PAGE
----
‘Nothing beats being there’ is a popular slogan in the GAA world. This can be applied to all sporting events in Ireland with the concept of attending matches always being an integral part of Irish culture. With current Covid-19 guidelines stating that all matches must have an attendance of no more than 200, (including players, backroom staff, etc) a hole has been left for sports fans. A modern way of life, however, is beginning to fill the void.
Online streaming has become more and more prominent in recent years with the likes of Netflix and Amazon streaming hundreds of shows on a daily basis. Until recently, streaming was a word assigned to movies but those days are coming to an end. All areas of media and broadcasting are coming to the fore with sport being no different. To use a forgivable pun, Ireland appears to be at the races in this regard. Why? An interesting point that needs to be looked at is the sheer size of the Irish diaspora around the world with approximately 100 million people claiming to have Irish ancestry with a significant portion of them having close ties to the country at present. With that, there is a significant amount of money and exposure to be gained by Irish sporting organisations such as the GAA which leads us to my next point.
The GAA have been pioneers in this regard. For example, GAAGO was set up in 2014 to allow fans outside of Ireland to pay a subscription monthly or annual subscription in order to watch every game of the All-Ireland Championships. The service has also extended its coverage to the club game where selected matches are currently being broadcasted on the service. Last week, the Examiner newspaper announced that a three year deal with Cork GAA to broadcast live club games within the county on Facebook and on their website. This is a huge step forward which will give more access to fans than ever before while also giving the club players more exposure which is thoroughly deserved and gives print media a crucial shot in the arm which will help to provide another form revenue in an industry which has struggled. Evolution is the resolution in this scenario.
Even if the future of print media has been brought into question the same cannot be said for social media where sports streaming is also beginning to make its presence felt. Not only is GAA taking advantage of this but so are sports such as tennis. For example, the Munster Branch Winter League finals delayed due to Covid-19 were played on July 18th and were streamed on the Munster Branch Facebook page due to limited numbers allowed to attend the event. Although tennis is a minority sport in Ireland, it is following other sports such as basketball when it comes to streaming their games to an unlimited audience on social media garnering further exposure for the games. Friends and family who would normally be unable to get access to live coverage due to the small scale nature of events like local tennis finals now have a way of watching which can only be a positive step forward.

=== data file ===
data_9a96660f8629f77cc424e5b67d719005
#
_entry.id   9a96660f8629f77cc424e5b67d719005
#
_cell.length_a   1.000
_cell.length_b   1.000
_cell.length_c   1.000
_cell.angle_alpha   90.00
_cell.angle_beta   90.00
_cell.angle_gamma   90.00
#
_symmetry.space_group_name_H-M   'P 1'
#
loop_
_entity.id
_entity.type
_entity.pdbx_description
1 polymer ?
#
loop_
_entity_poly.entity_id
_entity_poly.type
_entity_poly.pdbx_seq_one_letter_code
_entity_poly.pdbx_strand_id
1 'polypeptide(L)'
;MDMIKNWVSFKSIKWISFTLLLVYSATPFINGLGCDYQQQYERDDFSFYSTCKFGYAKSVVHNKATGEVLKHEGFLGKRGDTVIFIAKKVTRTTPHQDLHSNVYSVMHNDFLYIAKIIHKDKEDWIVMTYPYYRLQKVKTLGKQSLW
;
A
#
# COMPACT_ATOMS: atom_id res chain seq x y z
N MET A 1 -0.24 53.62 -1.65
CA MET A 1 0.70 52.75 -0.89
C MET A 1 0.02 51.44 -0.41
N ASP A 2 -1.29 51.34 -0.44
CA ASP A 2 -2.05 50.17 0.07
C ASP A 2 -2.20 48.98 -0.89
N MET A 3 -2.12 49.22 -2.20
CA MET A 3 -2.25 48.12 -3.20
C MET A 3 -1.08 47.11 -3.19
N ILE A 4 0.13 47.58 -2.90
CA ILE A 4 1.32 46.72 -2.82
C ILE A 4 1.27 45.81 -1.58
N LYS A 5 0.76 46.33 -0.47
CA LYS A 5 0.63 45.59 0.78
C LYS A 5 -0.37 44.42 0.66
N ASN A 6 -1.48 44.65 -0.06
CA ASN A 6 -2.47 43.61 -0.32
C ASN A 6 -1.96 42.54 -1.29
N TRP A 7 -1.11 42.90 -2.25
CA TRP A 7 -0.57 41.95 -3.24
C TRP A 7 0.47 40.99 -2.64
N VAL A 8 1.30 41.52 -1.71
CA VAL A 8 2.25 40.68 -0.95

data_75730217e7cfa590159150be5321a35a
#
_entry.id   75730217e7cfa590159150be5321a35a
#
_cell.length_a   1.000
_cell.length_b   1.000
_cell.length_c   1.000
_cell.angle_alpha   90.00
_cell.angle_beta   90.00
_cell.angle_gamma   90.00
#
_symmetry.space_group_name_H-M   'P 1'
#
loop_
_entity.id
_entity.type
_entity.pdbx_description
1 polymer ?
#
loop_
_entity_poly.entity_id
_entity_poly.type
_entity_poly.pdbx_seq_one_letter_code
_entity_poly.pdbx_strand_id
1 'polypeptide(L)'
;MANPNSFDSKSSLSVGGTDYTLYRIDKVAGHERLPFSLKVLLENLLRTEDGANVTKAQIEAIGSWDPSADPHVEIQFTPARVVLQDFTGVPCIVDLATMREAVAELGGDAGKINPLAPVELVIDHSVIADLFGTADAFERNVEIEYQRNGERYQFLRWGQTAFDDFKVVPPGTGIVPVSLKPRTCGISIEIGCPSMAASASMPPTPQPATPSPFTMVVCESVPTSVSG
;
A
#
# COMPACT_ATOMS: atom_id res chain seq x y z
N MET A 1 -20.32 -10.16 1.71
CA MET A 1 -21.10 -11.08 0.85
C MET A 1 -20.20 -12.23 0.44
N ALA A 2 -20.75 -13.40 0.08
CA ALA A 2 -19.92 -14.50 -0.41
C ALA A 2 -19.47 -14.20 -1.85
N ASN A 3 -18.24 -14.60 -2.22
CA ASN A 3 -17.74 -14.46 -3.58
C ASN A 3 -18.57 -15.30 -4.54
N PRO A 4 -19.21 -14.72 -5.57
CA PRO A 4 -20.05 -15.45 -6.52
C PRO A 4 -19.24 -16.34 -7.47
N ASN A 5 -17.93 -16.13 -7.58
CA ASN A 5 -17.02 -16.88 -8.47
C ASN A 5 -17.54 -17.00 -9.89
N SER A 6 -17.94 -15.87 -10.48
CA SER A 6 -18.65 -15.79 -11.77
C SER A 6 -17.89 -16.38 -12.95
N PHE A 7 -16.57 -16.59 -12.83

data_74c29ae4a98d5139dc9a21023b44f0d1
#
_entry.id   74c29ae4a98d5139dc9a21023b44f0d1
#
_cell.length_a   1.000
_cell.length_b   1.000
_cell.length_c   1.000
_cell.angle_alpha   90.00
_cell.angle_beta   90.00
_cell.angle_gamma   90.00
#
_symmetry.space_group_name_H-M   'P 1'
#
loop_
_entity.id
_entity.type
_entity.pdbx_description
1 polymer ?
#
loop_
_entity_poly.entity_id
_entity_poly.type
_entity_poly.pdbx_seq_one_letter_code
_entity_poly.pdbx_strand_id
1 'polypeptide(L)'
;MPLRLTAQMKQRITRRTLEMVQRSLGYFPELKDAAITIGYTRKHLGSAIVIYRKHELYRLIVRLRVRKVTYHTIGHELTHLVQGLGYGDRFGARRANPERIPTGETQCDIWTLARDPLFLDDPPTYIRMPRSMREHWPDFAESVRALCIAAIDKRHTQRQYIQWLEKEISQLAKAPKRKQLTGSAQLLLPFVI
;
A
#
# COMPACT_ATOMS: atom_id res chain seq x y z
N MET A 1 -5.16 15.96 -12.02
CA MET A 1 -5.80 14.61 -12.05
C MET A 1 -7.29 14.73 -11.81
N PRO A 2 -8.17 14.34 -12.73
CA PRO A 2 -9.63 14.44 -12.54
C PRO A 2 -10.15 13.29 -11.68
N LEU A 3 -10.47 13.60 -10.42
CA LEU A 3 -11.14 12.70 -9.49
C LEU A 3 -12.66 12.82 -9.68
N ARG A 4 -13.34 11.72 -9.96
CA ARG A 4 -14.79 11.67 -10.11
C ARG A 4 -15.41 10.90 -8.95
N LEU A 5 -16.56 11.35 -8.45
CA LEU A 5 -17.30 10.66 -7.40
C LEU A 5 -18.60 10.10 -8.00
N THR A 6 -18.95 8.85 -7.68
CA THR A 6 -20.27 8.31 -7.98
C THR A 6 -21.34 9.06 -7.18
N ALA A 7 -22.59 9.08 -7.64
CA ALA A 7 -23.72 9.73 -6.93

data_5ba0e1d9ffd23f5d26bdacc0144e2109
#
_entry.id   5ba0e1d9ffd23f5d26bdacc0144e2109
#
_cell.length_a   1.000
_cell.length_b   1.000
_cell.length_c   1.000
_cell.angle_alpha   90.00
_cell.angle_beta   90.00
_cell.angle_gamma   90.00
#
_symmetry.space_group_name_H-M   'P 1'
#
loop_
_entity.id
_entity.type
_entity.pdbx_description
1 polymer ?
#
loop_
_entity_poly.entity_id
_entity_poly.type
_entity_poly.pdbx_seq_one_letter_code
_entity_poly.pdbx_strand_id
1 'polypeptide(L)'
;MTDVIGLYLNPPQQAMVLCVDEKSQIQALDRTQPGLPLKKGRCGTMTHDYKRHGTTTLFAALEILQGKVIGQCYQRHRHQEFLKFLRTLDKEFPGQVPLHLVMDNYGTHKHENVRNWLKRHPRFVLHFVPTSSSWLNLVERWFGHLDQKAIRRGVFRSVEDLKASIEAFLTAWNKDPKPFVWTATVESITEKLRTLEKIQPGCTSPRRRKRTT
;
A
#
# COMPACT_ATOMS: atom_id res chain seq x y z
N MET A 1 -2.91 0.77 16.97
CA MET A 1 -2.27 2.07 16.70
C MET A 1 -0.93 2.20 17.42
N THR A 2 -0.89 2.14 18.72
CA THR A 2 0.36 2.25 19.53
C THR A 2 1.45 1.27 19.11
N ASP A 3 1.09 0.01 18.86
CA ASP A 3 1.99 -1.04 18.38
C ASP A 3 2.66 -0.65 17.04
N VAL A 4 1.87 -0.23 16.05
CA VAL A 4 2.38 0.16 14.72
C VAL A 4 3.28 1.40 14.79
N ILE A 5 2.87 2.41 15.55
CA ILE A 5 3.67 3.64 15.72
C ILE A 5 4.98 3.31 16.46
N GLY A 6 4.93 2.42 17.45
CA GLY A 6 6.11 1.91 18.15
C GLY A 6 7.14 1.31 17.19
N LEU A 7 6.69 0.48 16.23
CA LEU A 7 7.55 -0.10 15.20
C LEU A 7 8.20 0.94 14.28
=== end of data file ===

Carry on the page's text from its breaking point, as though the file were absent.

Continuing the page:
Another organisation taking a huge step forward is the FAI who recently announced that all League Of Ireland games would be streamed on watchloi.ie which charges €55 (€69 overseas) for those who are interested in accessing all games in the league this season. All revenue will be shared between the clubs equally with the FAI covering the production costs. This is a huge boost for clubs in particular who are unlikely to see crowds for the remainder of the season which takes away their main form of revenue which comes through gate receipts and season tickets. This new service could be the difference between the clubs and leagues survival or its demise which would be catastrophic for Irish football.
Of course, it will only succeed if there is enough appetite among fans to pay for the product which like the future of the league, remains uncertain. It is, however, a step in the right direction moving forward to promote the league as an attractive product to watch if one is unable to attend the games themselves. The only way for an event to gain attraction is to promote the games which are possible without having to spend money on broadcasting rights and the extra facilities required for TV broadcasting. Online streaming can be of an adequate quality using one camera depending on the size of the venue where the match is taking place. It is a low risk, cost-effective way to entice more fans to watch the game and to make more revenue. Easy access for fans is easy on the pockets for its providers.
To summarise, a new dawn is beginning during the most unique of times. It is unclear when we will see the terraces full again and for now, Ireland could do worse than seizing an opportunity to provide a viable alternative in which everyone could benefit from. Economists have always said that even in the midst of a global pandemic, there will be those who profit and this appears to be the case. As Bob Dylan says, the times they are a-changin’.
Perhaps its time to embrace that.